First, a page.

Denial is the first step towards defeat. Arrogance is hubris. Unless Narendra Modi wants to be the tragic hero of Indian politics, he and his party should lose the attitude of denial over recent Assembly poll defeats and refrain from showing arrogance. So far, we have seen the opposite reaction from his generals.
It is inconceivable that the party hasn’t launched a post-mortem after losses against bête noire Congress in the three Hindi-speaking states. These states had BJP governments and had contributed handsomely to the party’s kitty in 2014. Behind closed doors, the party must have taken note of its falling strike rate in both rural and urban areas and planning some urgent steps before the big one 2019. But public statements matter. Here, there is a very thin line between confidence and hubris.
Indian voters are swayed more by emotion than rationality. Politicians know it, and therefore the penchant for rhetoric in poll campaigns. The prime minister, for instance, turned Mani Shankar Aiyar’s “neech” comment into an emotive issue during Gujarat campaign. Many say that may have helped BJP clinch a tough battle. If the voters are feeling disillusioned by BJP’s promises and have expressed their dissent through the ballot, they are more likely to interpret “self-confidence” as “lack of contrition”.
Amit Shah has called ‘mahagathbandhan’ a ‘bhranti’ (illusion). He has said that it “does not exist anywhere” and has dismissed the threat posed by opposition parties, calling them “regional leaders” who “can’t help each other”.
The BJP president may have noted that on the very day he passed these judgements during an event in Mumbai, news emerged that Upendra Kushwaha’s Rashtriya Lok Samta Party (RLSP)—BJP’s ally in Bihar that had severed ties with NDA recently—is set to join the ‘grand alliance’ in presence of RJD and Congress representatives.
In an interview to ANI, Kushwaha backed Rahul Gandhi as the next prime minister and called NDA “arrogant”. The RLSP leader also urged Ram Vilas Paswan’s Lok Janshakti Party—another NDA ally in Bihar—to follow suit because “these people have decided to destroy small parties.”
Kushwaha’s words and moves might be little more than political posturing and realignments that are inevitable ahead of 2019 Lok Sabha polls. There are also reasons to believe, as Firstpost has argued in a recent column, that ‘mahagathbandhan’ could be a post-poll reality instead of a pre-poll one. We might see unofficial, tactical seat adjustments during the elections. But even if these calculations are true, the larger picture that emerges is one of discord within the NDA—whose allies are either quitting or becoming increasingly restive—and some sort of grudging acceptance within the UPA that all must band together despite differences to defeat Modi.
Shah’s confidence that BJP will win again in 2019 seems to be driven by a leap of faith. “In 2014, BJP had a government in six states, now we have it in 16 states. So tell me who will win the 2019 elections?”. If Shah is pointing towards “trends”, then recent trends are unfavourable towards the BJP. The BJP president also reiterated that it “does not matter” who is pitted against Modi.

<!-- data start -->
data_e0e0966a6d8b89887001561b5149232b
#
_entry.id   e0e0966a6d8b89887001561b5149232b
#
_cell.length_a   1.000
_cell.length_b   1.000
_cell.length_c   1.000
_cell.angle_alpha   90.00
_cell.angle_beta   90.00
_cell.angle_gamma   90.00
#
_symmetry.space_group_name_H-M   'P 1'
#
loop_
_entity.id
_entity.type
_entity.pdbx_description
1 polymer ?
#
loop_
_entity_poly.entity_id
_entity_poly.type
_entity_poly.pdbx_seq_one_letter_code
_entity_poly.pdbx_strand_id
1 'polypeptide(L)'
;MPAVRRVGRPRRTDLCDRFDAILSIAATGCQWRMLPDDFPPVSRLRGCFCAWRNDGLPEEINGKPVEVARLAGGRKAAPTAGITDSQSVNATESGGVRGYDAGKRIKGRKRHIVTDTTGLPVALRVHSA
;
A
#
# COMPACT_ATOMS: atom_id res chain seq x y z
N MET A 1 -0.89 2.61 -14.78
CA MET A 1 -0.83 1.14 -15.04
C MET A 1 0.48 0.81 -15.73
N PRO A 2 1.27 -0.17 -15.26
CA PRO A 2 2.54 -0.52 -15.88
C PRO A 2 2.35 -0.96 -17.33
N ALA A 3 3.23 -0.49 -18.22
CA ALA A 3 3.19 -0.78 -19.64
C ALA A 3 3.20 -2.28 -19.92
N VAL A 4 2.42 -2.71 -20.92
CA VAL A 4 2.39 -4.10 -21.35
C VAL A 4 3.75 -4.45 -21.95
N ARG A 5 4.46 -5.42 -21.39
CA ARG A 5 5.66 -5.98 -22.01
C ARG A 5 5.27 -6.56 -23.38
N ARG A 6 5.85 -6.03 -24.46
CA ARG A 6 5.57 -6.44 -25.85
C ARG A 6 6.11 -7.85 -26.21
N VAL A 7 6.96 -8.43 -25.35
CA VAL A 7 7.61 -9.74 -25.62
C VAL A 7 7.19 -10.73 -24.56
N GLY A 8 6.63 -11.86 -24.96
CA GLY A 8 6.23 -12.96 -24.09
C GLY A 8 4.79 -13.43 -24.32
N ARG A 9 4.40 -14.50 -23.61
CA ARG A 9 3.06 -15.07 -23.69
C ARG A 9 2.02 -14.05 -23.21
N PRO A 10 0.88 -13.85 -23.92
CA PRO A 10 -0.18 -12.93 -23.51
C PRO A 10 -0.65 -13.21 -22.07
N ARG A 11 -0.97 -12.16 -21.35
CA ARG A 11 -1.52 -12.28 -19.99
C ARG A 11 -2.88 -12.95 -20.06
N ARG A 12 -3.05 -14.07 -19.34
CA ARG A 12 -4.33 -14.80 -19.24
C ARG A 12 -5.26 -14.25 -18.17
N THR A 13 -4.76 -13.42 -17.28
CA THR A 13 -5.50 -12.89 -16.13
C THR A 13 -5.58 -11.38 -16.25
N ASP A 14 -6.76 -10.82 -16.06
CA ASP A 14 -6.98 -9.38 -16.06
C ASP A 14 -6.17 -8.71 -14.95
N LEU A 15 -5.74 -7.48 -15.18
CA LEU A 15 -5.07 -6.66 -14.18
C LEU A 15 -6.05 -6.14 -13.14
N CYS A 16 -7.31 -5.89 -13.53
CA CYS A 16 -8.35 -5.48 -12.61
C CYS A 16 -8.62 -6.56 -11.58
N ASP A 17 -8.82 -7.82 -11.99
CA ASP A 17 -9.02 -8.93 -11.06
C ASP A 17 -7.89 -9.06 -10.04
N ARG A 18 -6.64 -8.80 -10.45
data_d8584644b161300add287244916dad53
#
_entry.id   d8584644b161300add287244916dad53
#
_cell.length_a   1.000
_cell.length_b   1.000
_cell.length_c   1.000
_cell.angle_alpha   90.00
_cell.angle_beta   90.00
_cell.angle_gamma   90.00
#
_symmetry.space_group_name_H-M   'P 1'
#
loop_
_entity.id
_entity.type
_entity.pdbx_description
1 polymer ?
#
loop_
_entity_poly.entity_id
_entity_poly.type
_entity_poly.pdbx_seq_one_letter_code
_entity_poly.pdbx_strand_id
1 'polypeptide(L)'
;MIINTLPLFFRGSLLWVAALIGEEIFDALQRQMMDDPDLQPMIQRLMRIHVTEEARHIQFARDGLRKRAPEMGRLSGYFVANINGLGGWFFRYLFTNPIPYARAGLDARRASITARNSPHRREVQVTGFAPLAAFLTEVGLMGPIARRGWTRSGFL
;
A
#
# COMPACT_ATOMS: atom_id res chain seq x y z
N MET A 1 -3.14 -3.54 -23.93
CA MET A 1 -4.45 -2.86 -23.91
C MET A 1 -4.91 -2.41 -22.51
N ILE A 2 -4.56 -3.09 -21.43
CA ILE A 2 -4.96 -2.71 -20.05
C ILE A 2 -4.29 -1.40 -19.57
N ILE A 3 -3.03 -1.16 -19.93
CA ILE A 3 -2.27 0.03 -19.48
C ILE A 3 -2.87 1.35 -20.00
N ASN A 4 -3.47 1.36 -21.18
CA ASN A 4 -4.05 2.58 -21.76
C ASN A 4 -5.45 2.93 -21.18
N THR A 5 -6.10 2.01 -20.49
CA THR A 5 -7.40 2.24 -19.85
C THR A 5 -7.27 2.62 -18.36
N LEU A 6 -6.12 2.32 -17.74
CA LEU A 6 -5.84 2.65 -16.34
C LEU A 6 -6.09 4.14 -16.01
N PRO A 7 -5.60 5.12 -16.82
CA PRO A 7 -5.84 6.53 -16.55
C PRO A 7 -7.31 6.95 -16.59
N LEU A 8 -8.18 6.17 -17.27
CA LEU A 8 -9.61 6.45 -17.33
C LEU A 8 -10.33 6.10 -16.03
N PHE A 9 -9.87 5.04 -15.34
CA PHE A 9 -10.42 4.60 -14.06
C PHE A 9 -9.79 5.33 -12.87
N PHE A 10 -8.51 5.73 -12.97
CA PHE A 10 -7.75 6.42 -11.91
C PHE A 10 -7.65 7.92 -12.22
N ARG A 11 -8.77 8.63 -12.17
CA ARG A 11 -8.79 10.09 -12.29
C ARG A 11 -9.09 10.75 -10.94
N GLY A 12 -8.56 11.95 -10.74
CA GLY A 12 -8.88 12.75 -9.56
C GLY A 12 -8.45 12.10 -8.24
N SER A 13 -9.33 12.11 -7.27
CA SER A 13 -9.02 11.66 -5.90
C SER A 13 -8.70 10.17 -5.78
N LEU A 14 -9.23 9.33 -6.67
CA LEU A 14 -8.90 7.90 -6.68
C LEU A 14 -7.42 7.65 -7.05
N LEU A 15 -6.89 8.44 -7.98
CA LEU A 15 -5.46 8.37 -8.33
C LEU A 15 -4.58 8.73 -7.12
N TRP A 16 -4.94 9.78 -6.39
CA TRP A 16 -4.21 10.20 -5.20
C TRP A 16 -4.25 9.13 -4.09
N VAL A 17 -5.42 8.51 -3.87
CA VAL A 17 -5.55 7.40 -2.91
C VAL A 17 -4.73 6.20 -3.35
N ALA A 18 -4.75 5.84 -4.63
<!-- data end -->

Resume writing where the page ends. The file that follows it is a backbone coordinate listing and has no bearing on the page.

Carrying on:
The BJP may remember that even at the height of Modi’s popularity in 2014, its vote share didn’t cross the 31 percent mark. There is still the possibility that a joining of opposition forces (tactical or otherwise) could hamper its chances in 2019 which is unlikely to be another ‘wave election’. The reality of coalition politics cannot be dismissed.
And yet BJP functionaries seem to be strangely high on confidence. During an event organised by News 18, BJP general secretary Ram Madhav refused to attach much importance to BJP’s defeat in Madhya Pradesh, insisting that it still enjoys the “popular vote”.
— News18 (@CNNnews18) December 19, 2018
In light of MK Stalin’s remark on Rahul Gandhi as the prime ministerial candidate for the opposition, Madhav has been quoted as saying that the “post is not vacant for the next 10 years”. It is difficult to understand where the BJP is drawing its confidence from. It must win back its support from the Hindi belt soon enough to have any chance of retaining power. And it must reverse this trend quickly in defiance of history. Let’s dig a little deeper to understand the scale of the challenge that BJP faces in Hindi heartland.
As Neelanjan Sircar has pointed out in Hindustan Times, BJP’s chances in 2019 depend to a large extent on its performance in the Hindi belt. He writes that in Chhattisgarh, Madhya Pradesh, and Rajasthan, “the BJP won 62 out of 65 parliamentary constituencies (PCs) in 2014 — 22% of the 282 seats it won in the election”. Crucially, he points out that these wins were the continuation of the trends visible during Assembly polls held the year before. “The BJP also won these three states handily in the previous state elections in 2013, whose results corresponded highly with those in the national elections.”
While defending BJP’s poor result in Assembly polls, BJP spokespersons never tire from pointing out that Atal Bihar Vajpayee’s BJP won these states of Chhattisgarh, Madhya Pradesh and Rajasthan handsomely in 2003 but went on to lose the Lok Sabha elections next year.
What they do not point out is that even though BJP suffered reverses elsewhere, it maintained its winning streak in these three states during the 2004 defeat. The implication is that there is no major reversal of trends when Assembly polls are held in close proximity with General Elections.
This should worry the BJP. Instead, we find Shah dismissing the link between Assembly and Lok Sabha polls and Finance Minister Arun Jaitley comment with a swagger that “no country will prefer suicide as an option” on the question of Rahul as prime minister.
Hubris brings downfall. It also makes for great tragic heroes.
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Updated Date: Dec 20, 2018 13:50:14 IST